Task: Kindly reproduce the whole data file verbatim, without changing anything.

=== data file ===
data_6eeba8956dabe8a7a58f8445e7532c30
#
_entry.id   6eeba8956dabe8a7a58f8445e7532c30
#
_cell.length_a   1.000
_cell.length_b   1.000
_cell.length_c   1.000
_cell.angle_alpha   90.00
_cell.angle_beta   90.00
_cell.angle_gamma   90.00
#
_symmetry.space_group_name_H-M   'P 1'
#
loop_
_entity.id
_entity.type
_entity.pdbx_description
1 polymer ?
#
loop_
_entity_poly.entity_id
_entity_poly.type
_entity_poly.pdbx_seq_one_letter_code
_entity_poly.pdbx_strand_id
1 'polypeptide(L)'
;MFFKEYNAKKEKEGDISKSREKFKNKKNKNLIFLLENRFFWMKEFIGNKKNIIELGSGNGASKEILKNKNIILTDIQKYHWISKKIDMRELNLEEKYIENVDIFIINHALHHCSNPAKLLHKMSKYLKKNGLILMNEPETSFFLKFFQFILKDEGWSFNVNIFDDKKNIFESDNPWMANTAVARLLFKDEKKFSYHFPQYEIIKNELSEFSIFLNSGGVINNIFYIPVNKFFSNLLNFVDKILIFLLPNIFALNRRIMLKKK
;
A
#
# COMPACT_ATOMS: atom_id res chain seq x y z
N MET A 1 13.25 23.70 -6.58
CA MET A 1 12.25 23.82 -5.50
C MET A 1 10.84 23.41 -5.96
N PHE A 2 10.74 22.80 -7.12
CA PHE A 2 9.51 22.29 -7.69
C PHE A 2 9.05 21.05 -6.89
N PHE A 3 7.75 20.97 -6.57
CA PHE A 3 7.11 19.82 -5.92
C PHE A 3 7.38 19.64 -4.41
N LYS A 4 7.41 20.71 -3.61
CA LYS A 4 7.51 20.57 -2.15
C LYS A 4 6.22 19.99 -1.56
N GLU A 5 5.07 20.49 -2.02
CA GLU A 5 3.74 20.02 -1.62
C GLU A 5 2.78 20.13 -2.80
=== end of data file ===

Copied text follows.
data_6eeba8956dabe8a7a58f8445e7532c30
#
_entry.id   6eeba8956dabe8a7a58f8445e7532c30
#
_cell.length_a   1.000
_cell.length_b   1.000
_cell.length_c   1.000
_cell.angle_alpha   90.00
_cell.angle_beta   90.00
_cell.angle_gamma   90.00
#
_symmetry.space_group_name_H-M   'P 1'
#
loop_
_entity.id
_entity.type
_entity.pdbx_description
1 polymer ?
#
loop_
_entity_poly.entity_id
_entity_poly.type
_entity_poly.pdbx_seq_one_letter_code
_entity_poly.pdbx_strand_id
1 'polypeptide(L)'
;MFFKEYNAKKEKEGDISKSREKFKNKKNKNLIFLLENRFFWMKEFIGNKKNIIELGSGNGASKEILKNKNIILTDIQKYHWISKKIDMRELNLEEKYIENVDIFIINHALHHCSNPAKLLHKMSKYLKKNGLILMNEPETSFFLKFFQFILKDEGWSFNVNIFDDKKNIFESDNPWMANTAVARLLFKDEKKFSYHFPQYEIIKNELSEFSIFLNSGGVINNIFYIPVNKFFSNLLNFVDKILIFLLPNIFALNRRIMLKKK
;
A
#
# COMPACT_ATOMS: atom_id res chain seq x y z
N MET A 1 13.25 23.70 -6.58
CA MET A 1 12.25 23.82 -5.50
C MET A 1 10.84 23.41 -5.96
N PHE A 2 10.74 22.80 -7.12
CA PHE A 2 9.51 22.29 -7.69
C PHE A 2 9.05 21.05 -6.89
N PHE A 3 7.75 20.97 -6.57
CA PHE A 3 7.11 19.82 -5.92
C PHE A 3 7.38 19.64 -4.41
N LYS A 4 7.41 20.71 -3.61
CA LYS A 4 7.51 20.57 -2.15
C LYS A 4 6.22 19.99 -1.56
N GLU A 5 5.07 20.49 -2.02
CA GLU A 5 3.74 20.02 -1.62
C GLU A 5 2.78 20.13 -2.80